Goombungee, a rural town, is 110 km north-west of central Brisbane and 35 km north-west of Toowoomba. It is situated in the eastern Darling Downs, approaching the hilly dividing range and the headwaters of Oakey Creek. Much of the original vegetation was ironbark forest and brigalow scrub.
The name was derived from the Goonbungee pastoral run, taken up by Charles Pitts in 1847, east of Rosalie Plains. The origin of the name of the pastoral run, although possibly Aboriginal, is unrecorded. Part of the Goonbungee run's 16,000 ha was resumed in 1874 and a township reserve was gazetted in 1885. Surveyed town blocks were offered for sale in 1888. A school was opened in 1881, shortly after the formation of a progress association. The association organised the building of a public hall (1893).
By 1908 the Goombungee area was substantially cleared, with the numerous farms concentrating on dairying and fodder crops. There were two dairy factories, one in the township, and the larger of them producing both cheese (2.5 ton/week) and butter (8 ton/week) by the 1920s. A railway line through Goombungee, from Kingsthorpe to Haden, was opened in 1910. There were also numerous civic and business facilities: Lutheran (1890), Catholic (1902), Methodist (1903), Congregational (1903) and Anglican (1908) churches, a Show society (1907), four hotels, a hospital and several shopkeepers and tradespeople.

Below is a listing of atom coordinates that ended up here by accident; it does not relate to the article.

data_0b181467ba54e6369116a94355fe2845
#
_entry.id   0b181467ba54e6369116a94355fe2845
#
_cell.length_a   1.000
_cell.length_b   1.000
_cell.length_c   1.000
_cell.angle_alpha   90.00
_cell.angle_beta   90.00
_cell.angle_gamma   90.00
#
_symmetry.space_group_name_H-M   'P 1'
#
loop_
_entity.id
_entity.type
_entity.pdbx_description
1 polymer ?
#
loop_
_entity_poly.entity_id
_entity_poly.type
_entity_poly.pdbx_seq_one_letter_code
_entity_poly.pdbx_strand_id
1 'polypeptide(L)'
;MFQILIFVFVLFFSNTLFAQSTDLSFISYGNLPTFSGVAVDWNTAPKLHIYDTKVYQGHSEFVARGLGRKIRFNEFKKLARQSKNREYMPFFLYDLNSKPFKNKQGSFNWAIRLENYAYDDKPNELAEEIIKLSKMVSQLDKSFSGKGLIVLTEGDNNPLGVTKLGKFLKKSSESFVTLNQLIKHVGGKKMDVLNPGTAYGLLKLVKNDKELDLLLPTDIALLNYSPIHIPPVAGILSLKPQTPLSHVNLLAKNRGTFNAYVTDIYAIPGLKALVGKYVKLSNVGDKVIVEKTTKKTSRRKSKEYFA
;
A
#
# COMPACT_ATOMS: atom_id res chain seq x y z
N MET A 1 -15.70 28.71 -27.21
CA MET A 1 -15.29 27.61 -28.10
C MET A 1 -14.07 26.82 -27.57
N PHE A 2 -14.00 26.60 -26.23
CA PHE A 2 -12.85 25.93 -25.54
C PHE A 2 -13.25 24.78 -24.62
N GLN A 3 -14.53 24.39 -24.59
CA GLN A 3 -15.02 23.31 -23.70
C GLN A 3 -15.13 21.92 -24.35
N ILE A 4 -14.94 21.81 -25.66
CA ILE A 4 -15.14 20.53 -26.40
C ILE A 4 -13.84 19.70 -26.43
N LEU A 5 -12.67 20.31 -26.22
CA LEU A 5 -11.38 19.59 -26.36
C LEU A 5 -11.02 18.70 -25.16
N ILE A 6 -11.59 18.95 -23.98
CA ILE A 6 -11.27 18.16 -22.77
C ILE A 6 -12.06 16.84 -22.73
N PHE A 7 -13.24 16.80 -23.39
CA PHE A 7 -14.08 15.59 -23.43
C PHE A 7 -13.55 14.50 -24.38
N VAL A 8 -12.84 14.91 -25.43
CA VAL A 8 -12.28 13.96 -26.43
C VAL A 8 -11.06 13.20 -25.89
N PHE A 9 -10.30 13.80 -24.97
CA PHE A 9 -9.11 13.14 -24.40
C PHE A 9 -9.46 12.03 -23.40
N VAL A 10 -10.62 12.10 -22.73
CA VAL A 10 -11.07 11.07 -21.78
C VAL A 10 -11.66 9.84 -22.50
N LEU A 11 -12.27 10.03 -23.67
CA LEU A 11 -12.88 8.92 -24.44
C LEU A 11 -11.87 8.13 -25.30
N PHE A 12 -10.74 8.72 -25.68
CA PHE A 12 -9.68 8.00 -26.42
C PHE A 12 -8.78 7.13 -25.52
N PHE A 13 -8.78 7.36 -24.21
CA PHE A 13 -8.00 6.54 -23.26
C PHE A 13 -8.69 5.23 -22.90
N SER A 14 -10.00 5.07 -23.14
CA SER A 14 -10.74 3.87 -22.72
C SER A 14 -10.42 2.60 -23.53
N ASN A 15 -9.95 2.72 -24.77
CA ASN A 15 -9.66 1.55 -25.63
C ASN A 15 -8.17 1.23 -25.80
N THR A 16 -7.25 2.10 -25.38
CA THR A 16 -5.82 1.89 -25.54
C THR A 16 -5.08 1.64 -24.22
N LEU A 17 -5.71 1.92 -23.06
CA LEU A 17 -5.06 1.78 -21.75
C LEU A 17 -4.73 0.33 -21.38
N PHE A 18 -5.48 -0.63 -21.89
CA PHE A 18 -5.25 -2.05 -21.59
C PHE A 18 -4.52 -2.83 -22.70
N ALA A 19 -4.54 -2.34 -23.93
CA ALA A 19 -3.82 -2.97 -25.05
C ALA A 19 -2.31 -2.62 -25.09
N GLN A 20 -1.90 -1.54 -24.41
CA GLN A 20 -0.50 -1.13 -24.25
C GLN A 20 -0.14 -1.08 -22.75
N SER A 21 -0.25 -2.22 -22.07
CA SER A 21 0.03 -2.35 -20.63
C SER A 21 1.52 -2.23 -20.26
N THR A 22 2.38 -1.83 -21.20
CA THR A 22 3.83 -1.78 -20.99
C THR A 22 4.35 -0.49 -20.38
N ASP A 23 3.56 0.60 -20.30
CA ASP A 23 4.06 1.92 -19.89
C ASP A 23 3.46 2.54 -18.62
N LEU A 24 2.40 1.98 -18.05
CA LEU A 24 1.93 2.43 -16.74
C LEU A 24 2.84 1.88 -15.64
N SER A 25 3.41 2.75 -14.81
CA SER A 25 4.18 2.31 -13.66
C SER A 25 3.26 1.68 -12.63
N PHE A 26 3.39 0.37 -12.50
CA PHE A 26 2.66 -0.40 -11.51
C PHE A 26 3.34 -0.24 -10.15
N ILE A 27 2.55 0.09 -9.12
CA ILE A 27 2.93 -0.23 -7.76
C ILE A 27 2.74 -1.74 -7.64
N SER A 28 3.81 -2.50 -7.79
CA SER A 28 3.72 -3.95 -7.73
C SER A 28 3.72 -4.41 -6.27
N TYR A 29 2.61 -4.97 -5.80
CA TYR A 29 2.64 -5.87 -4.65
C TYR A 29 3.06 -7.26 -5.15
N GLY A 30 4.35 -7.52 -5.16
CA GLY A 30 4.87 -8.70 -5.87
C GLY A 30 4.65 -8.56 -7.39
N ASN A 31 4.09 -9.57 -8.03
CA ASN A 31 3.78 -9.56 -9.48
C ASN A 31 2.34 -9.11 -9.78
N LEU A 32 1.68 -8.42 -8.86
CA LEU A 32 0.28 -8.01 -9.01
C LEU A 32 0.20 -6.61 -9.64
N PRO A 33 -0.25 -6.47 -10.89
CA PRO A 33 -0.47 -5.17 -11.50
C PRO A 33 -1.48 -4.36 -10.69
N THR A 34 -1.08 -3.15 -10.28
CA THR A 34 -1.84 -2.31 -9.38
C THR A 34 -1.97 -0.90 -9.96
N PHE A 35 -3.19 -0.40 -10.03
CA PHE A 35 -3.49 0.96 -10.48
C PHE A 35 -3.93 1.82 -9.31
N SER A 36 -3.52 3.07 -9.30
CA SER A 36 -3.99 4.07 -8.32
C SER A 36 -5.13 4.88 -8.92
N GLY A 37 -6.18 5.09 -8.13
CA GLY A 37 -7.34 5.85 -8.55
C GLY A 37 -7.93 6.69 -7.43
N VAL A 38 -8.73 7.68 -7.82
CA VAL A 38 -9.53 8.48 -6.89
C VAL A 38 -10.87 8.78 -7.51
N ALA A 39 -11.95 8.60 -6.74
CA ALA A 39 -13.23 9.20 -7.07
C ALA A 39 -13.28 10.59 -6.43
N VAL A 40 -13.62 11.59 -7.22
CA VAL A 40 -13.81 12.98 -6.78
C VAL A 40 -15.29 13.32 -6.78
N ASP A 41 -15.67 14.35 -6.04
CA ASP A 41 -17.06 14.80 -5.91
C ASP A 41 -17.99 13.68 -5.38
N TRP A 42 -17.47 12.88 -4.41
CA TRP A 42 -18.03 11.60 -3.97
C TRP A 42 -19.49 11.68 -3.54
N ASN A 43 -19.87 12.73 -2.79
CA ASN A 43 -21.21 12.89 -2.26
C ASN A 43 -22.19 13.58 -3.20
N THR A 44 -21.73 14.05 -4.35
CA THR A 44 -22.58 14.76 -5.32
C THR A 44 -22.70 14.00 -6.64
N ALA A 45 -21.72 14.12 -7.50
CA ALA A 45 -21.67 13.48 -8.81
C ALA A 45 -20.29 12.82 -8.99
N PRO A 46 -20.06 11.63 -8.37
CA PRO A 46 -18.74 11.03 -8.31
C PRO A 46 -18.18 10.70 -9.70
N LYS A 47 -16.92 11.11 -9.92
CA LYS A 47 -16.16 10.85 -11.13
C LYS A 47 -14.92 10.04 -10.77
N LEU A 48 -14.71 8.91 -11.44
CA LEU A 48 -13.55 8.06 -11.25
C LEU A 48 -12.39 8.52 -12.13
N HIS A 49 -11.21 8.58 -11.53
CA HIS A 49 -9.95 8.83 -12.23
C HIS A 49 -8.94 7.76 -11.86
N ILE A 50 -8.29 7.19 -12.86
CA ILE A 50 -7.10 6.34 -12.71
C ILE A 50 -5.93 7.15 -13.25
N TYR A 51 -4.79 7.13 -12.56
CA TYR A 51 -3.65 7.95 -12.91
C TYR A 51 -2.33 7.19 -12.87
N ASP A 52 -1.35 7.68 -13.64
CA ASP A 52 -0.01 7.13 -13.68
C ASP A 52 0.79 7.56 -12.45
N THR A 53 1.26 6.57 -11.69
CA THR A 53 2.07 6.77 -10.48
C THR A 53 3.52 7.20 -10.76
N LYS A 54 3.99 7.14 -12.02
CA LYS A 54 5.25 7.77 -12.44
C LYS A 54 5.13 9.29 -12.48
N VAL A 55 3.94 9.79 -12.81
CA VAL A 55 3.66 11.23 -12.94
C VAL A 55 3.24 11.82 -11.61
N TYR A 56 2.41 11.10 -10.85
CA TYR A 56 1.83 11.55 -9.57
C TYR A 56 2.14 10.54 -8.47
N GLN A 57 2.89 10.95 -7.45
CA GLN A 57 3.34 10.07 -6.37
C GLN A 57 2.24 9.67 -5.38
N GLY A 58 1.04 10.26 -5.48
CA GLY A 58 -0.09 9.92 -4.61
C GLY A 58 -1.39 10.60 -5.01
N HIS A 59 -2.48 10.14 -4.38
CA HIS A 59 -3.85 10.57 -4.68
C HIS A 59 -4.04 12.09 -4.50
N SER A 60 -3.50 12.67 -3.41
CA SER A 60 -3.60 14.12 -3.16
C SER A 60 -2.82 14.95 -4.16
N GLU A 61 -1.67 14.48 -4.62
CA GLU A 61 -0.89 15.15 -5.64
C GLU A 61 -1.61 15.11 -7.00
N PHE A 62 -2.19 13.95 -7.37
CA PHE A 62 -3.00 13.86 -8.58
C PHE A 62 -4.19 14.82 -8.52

Goombungee's population steadied at around 500-600 people in the prewar years, but by the 1960s fell to below 300. The butter factory, destroyed by fire, was rebuilt in 1935 and continued until closure in 1973, marking a time when dairying was contracting and factory facilities centralised in larger units. The railway line closed in 1964.
A population upturn began in the late 1970s as district residents were attracted to Goombungee's rural/residential lifestyle. The former Rosalie Shire offices, resident in Toowoomba since 1903, were transferred to Goombungee in 1985. Goombungee has a local shopping centre, the Goombungee-Haden showground, a primary school, a golf club, a public hall, four of its original five churches and one remaining hotel. Goombungee's census populations have been:
Karen Handford, The history of Goombungee and district, K. Handford, 2003